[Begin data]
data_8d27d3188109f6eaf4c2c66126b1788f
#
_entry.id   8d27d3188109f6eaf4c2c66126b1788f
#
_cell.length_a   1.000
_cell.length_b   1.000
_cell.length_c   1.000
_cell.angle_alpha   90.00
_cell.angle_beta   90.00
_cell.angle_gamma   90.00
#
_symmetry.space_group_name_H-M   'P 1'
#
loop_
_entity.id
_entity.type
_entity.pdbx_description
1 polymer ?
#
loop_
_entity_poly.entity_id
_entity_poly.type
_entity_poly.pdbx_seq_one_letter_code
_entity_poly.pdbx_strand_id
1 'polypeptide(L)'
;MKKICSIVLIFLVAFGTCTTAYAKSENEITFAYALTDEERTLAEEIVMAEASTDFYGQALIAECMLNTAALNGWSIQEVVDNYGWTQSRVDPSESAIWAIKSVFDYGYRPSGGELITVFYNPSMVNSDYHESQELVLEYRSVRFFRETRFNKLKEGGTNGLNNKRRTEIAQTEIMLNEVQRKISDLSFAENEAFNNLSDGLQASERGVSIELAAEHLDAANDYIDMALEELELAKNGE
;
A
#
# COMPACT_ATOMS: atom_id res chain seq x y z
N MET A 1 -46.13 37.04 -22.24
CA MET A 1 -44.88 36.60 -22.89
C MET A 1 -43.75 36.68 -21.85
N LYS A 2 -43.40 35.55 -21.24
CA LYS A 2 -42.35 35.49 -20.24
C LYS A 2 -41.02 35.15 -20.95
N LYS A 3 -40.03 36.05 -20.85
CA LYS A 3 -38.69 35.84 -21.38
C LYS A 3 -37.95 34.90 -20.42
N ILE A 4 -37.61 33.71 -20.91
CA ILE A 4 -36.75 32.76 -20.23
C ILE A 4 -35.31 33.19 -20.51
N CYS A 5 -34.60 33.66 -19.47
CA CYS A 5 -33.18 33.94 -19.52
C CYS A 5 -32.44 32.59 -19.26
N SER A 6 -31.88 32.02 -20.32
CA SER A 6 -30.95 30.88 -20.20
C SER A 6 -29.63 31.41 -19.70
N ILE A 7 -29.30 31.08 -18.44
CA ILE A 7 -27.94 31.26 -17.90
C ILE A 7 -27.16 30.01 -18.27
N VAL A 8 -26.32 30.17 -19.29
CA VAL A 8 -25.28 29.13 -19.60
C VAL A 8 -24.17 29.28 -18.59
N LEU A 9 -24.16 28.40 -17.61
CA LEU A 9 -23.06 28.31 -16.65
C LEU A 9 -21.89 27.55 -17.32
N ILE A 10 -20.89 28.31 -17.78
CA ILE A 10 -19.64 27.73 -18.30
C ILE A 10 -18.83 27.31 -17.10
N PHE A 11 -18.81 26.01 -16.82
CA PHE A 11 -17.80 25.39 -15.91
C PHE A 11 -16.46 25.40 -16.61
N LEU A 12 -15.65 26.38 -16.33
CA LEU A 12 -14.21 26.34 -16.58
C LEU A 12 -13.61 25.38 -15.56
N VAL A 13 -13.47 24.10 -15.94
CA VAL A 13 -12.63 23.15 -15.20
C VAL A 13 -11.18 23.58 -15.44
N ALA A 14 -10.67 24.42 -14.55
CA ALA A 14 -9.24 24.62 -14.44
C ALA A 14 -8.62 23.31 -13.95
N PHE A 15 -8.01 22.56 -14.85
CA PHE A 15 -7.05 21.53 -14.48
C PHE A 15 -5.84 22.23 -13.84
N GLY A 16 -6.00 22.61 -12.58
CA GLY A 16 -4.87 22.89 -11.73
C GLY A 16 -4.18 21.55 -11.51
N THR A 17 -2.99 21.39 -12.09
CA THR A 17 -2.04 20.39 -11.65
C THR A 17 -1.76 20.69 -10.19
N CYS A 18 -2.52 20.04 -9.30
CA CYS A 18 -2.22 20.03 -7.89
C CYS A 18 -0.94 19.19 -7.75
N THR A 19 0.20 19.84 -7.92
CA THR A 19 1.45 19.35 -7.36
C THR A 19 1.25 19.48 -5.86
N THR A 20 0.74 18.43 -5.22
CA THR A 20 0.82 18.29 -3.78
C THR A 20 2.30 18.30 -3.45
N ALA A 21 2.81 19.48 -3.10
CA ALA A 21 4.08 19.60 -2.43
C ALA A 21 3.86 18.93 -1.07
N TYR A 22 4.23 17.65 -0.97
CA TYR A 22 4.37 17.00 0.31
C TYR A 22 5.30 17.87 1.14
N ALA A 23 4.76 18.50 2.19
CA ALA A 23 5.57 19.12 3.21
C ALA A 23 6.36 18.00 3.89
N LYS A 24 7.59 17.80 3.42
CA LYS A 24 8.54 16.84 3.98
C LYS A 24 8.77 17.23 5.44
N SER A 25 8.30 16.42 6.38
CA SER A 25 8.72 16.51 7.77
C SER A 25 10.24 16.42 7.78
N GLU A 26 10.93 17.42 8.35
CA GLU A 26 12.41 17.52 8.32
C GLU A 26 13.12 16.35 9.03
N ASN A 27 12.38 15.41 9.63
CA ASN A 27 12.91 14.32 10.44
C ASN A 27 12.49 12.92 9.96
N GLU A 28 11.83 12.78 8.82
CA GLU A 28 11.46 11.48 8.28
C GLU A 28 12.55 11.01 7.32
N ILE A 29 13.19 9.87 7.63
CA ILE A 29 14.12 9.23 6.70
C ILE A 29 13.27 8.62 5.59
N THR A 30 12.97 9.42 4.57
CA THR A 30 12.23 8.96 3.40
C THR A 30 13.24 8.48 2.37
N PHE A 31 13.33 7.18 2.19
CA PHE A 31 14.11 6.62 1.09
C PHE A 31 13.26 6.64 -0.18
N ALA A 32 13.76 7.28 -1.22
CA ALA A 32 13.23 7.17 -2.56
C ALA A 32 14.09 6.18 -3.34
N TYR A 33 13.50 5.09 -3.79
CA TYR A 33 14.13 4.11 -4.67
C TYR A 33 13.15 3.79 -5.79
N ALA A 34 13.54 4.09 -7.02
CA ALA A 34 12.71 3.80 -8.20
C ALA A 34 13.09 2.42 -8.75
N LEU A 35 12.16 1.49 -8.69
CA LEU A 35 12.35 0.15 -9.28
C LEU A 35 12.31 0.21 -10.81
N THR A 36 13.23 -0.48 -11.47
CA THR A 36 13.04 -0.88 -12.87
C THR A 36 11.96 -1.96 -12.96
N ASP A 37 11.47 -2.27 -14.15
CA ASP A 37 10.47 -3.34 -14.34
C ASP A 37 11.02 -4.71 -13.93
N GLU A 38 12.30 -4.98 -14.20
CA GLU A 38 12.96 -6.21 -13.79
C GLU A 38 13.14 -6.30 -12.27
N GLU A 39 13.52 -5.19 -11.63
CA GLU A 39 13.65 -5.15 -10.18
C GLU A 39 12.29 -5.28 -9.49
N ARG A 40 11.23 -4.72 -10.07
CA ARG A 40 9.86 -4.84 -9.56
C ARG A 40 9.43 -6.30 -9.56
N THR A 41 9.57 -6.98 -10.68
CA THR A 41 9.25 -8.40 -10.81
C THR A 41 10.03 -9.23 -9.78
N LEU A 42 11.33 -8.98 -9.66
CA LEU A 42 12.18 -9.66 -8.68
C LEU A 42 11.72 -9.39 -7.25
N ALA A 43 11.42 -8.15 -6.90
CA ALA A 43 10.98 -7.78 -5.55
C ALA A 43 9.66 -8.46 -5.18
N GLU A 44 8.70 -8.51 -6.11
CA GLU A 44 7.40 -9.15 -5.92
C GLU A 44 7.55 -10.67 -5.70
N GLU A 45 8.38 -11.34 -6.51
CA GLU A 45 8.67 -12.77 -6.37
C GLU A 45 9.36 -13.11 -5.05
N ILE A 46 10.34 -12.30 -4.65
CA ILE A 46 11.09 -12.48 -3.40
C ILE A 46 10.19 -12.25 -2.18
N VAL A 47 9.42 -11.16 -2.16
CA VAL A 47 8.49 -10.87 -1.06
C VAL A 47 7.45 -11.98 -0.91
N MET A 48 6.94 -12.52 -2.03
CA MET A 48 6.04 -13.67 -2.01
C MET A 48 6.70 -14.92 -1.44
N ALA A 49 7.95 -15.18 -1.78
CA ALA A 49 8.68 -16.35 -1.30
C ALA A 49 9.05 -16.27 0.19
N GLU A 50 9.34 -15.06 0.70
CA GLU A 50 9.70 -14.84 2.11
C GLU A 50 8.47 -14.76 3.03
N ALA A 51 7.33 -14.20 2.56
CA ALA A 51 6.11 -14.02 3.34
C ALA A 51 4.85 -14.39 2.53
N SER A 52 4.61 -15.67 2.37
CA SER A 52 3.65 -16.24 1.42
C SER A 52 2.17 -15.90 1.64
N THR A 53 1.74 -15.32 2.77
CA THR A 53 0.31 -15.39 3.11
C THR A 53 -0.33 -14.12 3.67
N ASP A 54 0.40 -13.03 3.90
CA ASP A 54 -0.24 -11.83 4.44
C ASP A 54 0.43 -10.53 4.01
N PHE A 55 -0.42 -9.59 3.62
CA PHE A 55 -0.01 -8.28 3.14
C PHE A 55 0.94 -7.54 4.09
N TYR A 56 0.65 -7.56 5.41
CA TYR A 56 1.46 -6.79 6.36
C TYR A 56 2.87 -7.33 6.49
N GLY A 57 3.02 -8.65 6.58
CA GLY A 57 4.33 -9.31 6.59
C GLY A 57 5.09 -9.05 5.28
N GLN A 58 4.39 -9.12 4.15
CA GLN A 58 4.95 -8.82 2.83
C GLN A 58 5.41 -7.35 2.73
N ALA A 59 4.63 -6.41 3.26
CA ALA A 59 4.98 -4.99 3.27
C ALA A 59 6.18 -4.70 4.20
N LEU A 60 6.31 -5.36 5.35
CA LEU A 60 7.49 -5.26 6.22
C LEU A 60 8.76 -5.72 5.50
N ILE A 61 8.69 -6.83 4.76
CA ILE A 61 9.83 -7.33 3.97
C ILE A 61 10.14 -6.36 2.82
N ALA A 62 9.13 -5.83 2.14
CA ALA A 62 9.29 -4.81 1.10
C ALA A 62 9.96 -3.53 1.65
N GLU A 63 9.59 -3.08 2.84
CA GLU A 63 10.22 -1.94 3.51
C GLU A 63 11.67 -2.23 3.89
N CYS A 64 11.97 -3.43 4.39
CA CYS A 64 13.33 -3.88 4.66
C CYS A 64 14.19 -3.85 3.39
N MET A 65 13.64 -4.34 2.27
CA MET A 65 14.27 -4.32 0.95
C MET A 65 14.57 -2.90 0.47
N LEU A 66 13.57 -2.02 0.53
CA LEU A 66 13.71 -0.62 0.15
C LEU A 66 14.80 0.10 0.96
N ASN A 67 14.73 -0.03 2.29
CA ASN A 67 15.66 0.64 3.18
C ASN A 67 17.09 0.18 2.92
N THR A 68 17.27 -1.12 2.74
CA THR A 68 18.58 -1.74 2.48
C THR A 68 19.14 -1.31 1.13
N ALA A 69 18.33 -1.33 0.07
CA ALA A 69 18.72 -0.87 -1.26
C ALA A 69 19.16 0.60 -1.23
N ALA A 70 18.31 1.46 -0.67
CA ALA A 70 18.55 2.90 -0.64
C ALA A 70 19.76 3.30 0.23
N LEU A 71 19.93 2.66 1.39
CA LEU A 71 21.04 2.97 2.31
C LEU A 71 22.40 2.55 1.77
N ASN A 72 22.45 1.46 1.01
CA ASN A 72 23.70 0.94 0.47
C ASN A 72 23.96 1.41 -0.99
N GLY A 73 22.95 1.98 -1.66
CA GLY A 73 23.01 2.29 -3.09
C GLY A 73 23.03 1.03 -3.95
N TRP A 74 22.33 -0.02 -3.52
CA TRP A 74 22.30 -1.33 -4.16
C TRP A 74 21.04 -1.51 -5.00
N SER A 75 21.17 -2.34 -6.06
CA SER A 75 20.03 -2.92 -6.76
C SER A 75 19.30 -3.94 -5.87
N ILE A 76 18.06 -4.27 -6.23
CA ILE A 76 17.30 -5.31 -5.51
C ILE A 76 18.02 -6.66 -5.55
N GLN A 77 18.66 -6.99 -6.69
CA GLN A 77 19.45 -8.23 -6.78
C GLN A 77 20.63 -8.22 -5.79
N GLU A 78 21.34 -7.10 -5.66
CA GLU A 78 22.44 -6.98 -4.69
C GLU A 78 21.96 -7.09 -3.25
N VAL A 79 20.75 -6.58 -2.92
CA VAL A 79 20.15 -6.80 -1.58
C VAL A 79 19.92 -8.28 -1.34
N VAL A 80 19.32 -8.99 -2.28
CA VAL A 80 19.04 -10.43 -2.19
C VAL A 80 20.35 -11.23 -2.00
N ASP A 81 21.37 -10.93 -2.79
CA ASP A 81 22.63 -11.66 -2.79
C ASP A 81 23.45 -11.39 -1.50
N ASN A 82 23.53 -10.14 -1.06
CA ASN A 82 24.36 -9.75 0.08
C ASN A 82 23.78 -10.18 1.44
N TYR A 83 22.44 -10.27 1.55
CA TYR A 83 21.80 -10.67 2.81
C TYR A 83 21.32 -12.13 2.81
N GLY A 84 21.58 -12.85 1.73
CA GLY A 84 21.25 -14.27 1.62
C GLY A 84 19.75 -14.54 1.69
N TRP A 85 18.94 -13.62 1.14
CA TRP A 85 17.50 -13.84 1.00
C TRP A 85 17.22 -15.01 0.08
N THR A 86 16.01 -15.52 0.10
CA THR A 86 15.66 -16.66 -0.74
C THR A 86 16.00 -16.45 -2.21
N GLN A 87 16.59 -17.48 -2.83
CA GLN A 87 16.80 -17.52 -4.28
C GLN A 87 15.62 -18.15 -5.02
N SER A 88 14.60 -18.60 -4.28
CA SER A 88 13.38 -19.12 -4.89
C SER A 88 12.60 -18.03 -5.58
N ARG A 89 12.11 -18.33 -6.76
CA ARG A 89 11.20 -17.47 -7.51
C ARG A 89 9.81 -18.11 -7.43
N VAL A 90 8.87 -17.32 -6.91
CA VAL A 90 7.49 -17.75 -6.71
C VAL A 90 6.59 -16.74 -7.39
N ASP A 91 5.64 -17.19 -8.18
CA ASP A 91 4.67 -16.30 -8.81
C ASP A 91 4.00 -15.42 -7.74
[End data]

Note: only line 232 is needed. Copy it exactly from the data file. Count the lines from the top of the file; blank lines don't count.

N THR A 68 17.27 -1.12 2.74